Cases and Materials on Torts

Cases and Materials on Torts With exceptional clarity and quality this highly successful casebook puts torts in context for your students

  • Title: Cases and Materials on Torts
  • Author: Richard A. Epstein
  • ISBN: 9780735540118
  • Page: 219
  • Format: Hardcover
  • With exceptional clarity and quality, this highly successful casebook puts torts in context for your students.

    One thought on “Cases and Materials on Torts”

    1. Richard Epstein is a brilliant legal scholar, and I agree with many of his points of view (expanded use of strict liability, his focus on economic efficiency in legal decisions, etc.). However, his casebook was just awful. It was a long, disjointed look at an already scattered topic. Epstein did a horrible job of condensing and organizing the material. There were literally hundreds of mini-cases listed in the notes section followed with unanswered questions or topics to ponder. There was no over [...]

    2. honestly, i kind like the way epstein sets up this book. generous coverage of the historical foundations of tort law, which you can dive into or skip as needed, and lots of notes on the important cases. probably best to pair this with something to counterbalance epstein's rather unique viewpoint, but his editors have worked his text into a fairly comprehensive introduction as it is.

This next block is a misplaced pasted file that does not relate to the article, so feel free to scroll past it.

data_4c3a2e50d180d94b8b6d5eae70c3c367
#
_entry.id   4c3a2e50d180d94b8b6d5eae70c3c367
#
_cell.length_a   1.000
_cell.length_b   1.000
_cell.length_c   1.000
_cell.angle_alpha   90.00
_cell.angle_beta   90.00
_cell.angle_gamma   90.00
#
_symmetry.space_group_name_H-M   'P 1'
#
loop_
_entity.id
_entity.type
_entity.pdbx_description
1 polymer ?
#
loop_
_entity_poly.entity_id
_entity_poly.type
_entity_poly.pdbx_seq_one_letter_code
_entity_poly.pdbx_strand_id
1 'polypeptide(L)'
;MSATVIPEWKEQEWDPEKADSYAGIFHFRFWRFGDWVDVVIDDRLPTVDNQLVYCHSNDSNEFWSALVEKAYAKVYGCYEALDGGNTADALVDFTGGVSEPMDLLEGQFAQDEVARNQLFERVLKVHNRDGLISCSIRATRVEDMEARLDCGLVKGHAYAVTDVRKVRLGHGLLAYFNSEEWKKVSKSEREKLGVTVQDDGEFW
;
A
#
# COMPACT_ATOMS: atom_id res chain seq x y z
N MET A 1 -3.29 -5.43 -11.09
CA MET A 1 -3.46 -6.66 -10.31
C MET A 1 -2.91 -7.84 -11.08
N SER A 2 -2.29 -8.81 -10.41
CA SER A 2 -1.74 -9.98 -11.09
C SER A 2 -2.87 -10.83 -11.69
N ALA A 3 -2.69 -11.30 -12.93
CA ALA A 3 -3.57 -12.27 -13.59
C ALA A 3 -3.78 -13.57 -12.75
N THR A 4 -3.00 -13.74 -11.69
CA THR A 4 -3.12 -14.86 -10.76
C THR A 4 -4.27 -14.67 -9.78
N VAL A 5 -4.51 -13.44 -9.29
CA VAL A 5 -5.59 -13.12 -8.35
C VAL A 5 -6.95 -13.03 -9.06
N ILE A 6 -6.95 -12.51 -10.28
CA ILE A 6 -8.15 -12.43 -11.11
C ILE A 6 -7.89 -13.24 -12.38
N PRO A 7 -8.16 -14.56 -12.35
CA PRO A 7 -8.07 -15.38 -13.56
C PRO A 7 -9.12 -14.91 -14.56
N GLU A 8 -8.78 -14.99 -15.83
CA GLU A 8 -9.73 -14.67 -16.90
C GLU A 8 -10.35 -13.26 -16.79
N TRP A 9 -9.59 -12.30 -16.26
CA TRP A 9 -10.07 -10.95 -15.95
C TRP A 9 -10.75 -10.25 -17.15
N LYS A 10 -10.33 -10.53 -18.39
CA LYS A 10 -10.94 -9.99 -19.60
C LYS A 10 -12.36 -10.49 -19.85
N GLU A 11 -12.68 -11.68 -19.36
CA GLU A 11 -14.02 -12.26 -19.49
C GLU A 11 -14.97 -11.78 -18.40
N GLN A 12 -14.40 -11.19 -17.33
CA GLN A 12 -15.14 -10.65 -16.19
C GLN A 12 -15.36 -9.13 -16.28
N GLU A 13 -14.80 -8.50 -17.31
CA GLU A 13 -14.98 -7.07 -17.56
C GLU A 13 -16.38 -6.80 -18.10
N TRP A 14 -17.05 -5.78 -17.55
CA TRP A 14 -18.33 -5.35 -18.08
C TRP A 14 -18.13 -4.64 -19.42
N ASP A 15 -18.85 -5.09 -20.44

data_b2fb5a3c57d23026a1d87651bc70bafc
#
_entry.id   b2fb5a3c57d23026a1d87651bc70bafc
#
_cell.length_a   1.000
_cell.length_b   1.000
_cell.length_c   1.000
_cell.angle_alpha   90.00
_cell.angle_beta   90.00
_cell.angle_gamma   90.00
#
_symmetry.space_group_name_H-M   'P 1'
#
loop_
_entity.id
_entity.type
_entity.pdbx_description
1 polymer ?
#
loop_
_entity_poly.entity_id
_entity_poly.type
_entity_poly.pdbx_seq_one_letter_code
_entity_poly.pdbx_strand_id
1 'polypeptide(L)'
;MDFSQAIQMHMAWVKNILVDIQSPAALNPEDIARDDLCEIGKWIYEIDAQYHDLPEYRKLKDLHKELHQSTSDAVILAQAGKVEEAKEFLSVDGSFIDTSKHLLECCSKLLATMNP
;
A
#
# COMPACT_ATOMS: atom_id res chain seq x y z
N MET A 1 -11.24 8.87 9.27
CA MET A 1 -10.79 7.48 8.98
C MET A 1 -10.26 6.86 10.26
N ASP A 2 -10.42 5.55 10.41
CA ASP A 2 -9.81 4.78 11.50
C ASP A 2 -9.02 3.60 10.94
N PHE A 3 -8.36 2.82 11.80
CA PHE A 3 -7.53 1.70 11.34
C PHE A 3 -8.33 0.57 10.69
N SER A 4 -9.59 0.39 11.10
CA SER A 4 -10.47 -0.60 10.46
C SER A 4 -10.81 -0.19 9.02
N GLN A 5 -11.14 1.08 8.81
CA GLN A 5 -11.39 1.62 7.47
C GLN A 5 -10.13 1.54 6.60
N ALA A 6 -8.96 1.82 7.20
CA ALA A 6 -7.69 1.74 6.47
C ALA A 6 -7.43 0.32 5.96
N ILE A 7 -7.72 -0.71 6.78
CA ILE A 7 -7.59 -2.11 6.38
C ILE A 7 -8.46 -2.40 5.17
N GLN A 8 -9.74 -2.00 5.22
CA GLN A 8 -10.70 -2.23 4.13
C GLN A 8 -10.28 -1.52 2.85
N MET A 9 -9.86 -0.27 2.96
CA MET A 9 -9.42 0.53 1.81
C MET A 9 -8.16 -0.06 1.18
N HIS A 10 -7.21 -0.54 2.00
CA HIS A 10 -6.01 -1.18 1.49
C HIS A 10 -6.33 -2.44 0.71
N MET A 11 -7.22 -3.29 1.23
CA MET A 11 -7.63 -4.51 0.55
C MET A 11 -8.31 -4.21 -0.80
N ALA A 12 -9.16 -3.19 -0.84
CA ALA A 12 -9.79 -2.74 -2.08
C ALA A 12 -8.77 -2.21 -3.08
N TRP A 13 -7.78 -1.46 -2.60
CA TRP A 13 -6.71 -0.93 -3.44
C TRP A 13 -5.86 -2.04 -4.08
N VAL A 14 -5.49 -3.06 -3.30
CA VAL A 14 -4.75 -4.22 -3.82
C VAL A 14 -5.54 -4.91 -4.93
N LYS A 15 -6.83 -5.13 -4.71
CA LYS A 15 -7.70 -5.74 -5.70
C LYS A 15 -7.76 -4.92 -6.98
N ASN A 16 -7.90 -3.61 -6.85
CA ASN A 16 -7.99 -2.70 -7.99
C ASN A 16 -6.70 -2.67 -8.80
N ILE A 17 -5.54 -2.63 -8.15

3. What I learned from this book is that I could read faster than I ever had before, I also learned that railroads, automobiles, dogs, horses, fires, and flaming squibs are exceedingly dangerous and cause a lot of lawsuits. Especially watch out for railroads!

    4. This casebook was awful. It doesn't help that my professor was an incredibly poor instructor. You can lecture about the Law and Economics movement until the cows come home, but it doesn't mean squat if you never talk about Torts in the first place.

    5. This is my Torts textbook and so far it has been decent to learn from, a little dry, but has good notes sections.

    6. I liked torts, but this book was not the best. Lots of annoying little note cases, poor organization, and Esptein's law-and-economics bias shines through a little too clearly.

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